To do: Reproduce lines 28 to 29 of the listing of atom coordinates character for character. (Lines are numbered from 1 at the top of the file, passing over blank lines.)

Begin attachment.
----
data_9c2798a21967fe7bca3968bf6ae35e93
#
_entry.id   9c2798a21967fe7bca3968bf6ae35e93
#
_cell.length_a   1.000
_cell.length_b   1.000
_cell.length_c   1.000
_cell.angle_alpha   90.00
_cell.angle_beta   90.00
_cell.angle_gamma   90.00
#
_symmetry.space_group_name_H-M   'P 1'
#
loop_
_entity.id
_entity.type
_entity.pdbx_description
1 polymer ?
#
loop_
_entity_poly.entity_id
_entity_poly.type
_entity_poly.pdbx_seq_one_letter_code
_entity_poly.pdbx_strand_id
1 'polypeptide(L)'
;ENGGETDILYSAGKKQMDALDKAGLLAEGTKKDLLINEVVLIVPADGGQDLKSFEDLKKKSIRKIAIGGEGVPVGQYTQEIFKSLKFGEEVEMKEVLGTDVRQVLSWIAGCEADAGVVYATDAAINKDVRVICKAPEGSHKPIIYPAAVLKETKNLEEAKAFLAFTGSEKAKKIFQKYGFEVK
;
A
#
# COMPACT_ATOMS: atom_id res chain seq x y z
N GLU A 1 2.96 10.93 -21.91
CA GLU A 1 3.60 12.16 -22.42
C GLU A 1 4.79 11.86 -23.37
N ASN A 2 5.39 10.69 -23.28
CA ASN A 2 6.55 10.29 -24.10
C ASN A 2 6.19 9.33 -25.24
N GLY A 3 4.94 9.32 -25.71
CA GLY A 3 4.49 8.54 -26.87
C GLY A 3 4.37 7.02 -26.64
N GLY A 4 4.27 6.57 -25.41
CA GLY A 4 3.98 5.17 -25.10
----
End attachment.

A
#